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Cat Diabetes - The Lowdown
In our previous post, we were talking about the prevalence and prevention of diabetes in our dogs, but did you know that diabetes can affect pigs, monkeys, dolphins and cats? Although less common than in dogs, diabetes is estimated to affect between 0.2% and 1% of all domestic cats in their lifetimes.
In today's post, we will be looking into how diabetes affects our cats, how to spot the signs of feline diabetes and what preventative measures can be taken, so you can ensure your cat has the healthiest life possible no matter what.
What is Feline Diabetes?
As with human and dog diabetes, feline diabetes affects the control of blood sugar levels and the efficiency with which the body produces the hormone insulin. In diabetic animals, the pancreas doesn't produce enough insulin or the body doesn't respond to its effects properly. This leads to a build-up of glucose in the blood which isn't able to be transported to and utilised by the cells. If left untreated feline diabetes can cause a plethora of health problems including; weight loss, lethargy, ketoacidosis, diabetic neuropathy and, in some extreme cases, comas and death.
How to Spot Diabetes in Your Cats
Although diabetes is most common in obese, middle-aged, indoor felines, it can affect any cat at any age. As such it is important to be able to effectively recognise the early onset symptoms of this condition. The main six symptoms that affect cats experiencing the onset of diabetes are ;
Lethargy: Due to inefficient energy transfer
Increased drinking: Excessive thirst due to the build up of glucose in the bloodstream
Increased urination: especially important to notice accidents outside of usual urination areas, such as littler trays
Increased appetite: Again, due to the inefficient transferral of glucose to the cells
Vomiting: Any vomiting for your cat should be checked by your vet
Weight loss: Despite having a normal diet
In rare cases, some cats can also develop a plantigrade stance, which is due to diabetic neuropathy, that will make your cat stand and walk with their whole lower leg touching the ground rather than just on their paws.
With modern veterinary practices, it is possible for cats with diabetes to live lives that are equal in length and quality compared to a healthy feline, with fairly simple treatments.
As with human diabetes, the best way to treat the feline version of this condition is with regular at-home insulin injections. Insulin injections help to lower your cats' blood sugar levels and assist in the transferral of those sugars into the cells which will be able to use it in a positive way. If your cat is diagnosed with diabetes, your vet will take you through this relatively simple process and your cats will be able to get back to their usual routines.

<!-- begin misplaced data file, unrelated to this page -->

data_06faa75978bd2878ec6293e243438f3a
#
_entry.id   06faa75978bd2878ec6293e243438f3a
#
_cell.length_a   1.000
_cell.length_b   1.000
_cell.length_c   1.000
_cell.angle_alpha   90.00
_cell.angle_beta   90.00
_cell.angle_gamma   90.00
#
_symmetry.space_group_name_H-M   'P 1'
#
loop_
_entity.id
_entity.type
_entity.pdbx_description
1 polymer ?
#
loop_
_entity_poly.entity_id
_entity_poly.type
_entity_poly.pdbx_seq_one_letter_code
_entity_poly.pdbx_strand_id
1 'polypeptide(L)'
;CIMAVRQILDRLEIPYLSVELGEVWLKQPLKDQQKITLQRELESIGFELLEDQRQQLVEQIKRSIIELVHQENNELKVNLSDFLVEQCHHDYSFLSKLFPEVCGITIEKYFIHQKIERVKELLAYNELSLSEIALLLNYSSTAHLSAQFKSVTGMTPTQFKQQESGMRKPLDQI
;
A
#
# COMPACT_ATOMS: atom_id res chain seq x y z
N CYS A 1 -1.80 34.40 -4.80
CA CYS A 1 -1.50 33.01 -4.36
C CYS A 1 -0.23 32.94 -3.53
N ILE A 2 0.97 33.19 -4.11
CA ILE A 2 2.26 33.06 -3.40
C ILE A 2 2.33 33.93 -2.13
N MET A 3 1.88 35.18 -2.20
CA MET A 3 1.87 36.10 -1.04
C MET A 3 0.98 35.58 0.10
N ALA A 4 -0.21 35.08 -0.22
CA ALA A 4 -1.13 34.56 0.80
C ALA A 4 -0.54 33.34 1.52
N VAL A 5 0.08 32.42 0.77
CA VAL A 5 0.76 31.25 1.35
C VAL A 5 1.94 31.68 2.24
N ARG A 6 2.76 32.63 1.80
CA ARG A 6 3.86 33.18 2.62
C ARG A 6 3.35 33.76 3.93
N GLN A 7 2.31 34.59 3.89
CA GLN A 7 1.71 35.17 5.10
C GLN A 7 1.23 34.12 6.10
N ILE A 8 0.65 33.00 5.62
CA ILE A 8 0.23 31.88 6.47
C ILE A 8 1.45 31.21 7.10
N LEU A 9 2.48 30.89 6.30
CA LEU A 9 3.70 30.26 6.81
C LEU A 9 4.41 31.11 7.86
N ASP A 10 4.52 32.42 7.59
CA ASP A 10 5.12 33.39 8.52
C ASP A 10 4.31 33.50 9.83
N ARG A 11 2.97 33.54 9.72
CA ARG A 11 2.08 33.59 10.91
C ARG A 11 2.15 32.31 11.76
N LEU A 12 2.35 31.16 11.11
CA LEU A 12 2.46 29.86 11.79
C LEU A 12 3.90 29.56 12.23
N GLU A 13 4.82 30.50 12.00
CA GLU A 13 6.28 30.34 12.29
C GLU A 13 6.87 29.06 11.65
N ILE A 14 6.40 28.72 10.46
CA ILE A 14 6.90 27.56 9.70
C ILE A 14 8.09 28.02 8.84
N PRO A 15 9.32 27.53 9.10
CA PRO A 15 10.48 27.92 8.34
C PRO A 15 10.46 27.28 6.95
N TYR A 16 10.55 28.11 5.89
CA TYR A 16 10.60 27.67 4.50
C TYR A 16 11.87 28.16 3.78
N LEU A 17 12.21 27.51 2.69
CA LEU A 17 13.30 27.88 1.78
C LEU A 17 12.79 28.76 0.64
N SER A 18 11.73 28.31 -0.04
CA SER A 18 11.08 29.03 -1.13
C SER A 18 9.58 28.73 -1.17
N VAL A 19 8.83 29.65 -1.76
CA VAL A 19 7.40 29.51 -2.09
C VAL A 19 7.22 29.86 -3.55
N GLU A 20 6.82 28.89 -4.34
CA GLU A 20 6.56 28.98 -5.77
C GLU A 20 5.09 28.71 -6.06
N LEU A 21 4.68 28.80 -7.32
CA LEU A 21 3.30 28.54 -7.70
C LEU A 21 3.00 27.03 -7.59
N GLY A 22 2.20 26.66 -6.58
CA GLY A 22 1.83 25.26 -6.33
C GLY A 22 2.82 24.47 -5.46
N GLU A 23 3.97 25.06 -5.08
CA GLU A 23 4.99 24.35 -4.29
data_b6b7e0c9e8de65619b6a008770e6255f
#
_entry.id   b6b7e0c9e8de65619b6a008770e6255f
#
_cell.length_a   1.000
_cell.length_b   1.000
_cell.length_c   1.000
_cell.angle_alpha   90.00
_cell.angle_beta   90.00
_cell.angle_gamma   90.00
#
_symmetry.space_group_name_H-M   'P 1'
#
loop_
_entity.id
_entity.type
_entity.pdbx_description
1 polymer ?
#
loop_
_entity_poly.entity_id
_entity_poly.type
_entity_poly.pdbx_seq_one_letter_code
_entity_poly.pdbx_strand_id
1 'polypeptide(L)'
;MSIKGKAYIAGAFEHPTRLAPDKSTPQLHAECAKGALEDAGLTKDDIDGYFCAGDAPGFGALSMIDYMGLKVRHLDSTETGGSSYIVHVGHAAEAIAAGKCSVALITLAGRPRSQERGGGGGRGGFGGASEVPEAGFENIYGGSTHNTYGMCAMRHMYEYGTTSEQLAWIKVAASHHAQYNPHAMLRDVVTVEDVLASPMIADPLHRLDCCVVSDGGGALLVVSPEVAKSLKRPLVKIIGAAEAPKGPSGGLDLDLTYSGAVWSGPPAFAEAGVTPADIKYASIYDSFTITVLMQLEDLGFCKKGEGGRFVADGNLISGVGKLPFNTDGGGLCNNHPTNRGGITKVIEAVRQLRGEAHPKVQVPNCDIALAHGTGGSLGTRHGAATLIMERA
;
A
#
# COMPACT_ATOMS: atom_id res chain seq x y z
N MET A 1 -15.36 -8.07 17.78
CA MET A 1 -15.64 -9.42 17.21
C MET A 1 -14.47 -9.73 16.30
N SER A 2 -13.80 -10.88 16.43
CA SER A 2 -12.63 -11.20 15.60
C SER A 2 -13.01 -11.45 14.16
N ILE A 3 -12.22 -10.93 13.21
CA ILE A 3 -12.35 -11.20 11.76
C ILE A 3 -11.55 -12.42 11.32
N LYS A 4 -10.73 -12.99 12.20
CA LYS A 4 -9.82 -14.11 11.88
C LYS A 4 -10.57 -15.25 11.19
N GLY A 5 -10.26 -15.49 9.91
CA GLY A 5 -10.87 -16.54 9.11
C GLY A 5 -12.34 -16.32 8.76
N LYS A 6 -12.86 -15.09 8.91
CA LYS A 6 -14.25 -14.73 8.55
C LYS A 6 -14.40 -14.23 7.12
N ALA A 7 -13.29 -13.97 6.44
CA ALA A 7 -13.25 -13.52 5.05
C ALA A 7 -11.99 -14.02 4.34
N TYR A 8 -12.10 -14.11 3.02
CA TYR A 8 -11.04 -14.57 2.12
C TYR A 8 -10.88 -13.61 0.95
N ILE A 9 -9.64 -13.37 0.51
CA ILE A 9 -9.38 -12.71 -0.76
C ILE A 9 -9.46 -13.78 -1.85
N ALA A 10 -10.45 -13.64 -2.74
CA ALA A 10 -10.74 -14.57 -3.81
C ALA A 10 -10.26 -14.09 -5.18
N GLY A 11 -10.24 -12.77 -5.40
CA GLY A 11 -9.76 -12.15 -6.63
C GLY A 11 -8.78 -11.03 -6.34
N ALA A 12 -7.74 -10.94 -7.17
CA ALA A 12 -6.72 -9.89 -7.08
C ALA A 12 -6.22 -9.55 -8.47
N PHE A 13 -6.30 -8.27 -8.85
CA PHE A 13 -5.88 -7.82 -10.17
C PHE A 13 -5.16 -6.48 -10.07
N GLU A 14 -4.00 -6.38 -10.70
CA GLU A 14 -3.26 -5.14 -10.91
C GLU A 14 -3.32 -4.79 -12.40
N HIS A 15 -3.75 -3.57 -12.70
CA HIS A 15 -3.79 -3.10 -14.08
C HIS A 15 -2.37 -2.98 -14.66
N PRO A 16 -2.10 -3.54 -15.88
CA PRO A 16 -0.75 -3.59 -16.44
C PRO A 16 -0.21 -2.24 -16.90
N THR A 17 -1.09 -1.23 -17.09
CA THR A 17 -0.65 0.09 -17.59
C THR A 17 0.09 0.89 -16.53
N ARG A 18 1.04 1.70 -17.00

If you have had a feline diabetes diagnosis in your household, you will need to be advised by your vet in order to work out a diabetes-appropriate diet. The best food for your diabetic cats is one that is high in protein and low in carbohydrates, not dissimilar to the best foods for healthy cats. A lot of mainstream cat foods can contain fillers and low-quality protein sources which can lead to obesity and in turn diabetes. So it is of paramount importance that we make the best choices when we choose our cats’ foods.
Preventative Measures for Feline Diabetes
Although not all caws of feline diabetes can be prevented, you can reduce your pet's chance of developing this condition with a few simple switches. As we alluded to above, making well-informed choices when it comes to what we feed our fantastic felines is one of the best decisions we can make, in order to make sure they live the longest and healthiest lives they possibly can. Brands such as Canagan formulate foods for felines that are wholesome, natural and pure, as well as being specially made with your cat’s best interests at heart. These foods will also be free from any unnecessary fillers and will have high ratios of good quality proteins, making them perfect for keeping your cat svelte and in the best condition they can be.
It is also important to feed your cat treats that are specially made for them as opposed to feeding them ‘people food’. Human foods can put pressure on a cat's pancreas that can cause inflammation and potentially inhibit insulin production. Thankfully, at Natural Cornish Pet we have a plethora of fabulous feline treats that are all-natural and wonderfully wholesome, so you can always make the right choice when it’s time for a reward.
Even though feline diabetes can be a scary thought, with modern veterinary methods and a good quality diet this condition can be easily controlled. The best way to prevent diabetes from affecting your cat is to look out for the early onset symptoms we listed above in order to catch it as soon as you can. You should also make sure your cat has the healthiest diet possible in order to avoid obesity and conditions caused by a nutritional deficiency that can lead to more serious problems such as feline diabetes.
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